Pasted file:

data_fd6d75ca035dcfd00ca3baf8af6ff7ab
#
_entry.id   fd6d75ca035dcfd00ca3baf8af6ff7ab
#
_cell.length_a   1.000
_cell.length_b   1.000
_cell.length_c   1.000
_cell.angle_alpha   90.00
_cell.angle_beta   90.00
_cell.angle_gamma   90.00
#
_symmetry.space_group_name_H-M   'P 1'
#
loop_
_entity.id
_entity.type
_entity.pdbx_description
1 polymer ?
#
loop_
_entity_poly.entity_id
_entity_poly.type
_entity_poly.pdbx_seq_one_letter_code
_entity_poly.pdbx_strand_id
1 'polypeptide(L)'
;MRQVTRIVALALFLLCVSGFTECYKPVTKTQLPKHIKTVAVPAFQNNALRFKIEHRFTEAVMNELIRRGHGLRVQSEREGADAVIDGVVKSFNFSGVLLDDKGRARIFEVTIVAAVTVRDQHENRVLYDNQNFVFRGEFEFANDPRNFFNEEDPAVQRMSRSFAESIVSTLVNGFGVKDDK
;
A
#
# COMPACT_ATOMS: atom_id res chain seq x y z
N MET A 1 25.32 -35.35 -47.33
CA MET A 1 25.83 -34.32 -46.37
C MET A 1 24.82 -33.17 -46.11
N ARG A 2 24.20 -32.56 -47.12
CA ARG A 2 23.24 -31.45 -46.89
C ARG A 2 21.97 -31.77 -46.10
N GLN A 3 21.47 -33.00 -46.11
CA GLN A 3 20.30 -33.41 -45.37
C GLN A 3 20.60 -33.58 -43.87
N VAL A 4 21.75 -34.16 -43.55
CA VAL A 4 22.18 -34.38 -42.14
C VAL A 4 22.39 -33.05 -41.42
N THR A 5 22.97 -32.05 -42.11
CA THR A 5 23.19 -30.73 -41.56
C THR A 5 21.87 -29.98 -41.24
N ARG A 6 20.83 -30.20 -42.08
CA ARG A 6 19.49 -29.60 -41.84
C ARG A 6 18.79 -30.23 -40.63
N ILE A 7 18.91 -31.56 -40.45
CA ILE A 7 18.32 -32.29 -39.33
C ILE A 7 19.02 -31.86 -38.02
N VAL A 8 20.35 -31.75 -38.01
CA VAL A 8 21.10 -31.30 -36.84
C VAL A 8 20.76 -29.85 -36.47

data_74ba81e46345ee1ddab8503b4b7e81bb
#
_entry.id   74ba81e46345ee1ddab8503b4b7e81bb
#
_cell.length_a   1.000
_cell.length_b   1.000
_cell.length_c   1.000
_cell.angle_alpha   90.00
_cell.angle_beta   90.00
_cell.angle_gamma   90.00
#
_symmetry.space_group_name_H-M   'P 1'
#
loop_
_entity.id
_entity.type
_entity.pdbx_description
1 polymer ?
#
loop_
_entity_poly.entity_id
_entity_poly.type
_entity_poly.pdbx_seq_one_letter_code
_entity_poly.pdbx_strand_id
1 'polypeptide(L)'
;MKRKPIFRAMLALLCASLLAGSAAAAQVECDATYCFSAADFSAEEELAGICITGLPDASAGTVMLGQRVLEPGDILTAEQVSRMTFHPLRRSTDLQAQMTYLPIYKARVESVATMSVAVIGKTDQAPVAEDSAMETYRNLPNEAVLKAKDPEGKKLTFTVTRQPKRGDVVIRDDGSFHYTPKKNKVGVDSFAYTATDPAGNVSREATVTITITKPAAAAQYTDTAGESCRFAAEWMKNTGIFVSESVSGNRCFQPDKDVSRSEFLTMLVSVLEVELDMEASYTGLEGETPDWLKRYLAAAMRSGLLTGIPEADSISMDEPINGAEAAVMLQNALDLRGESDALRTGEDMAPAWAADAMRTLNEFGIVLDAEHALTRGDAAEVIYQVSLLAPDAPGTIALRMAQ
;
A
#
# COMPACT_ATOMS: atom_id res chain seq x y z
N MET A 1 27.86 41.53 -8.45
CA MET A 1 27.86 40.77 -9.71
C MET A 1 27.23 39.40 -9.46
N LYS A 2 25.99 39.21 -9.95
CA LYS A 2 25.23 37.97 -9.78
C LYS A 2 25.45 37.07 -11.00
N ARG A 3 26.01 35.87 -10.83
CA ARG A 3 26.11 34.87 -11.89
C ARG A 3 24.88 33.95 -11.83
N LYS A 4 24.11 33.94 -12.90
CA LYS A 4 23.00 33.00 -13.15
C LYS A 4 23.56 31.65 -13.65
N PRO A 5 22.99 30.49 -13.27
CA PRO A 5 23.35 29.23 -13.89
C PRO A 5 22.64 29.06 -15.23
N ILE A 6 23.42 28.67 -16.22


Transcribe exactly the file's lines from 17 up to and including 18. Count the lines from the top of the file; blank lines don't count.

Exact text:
_entity.pdbx_description
1 polymer ?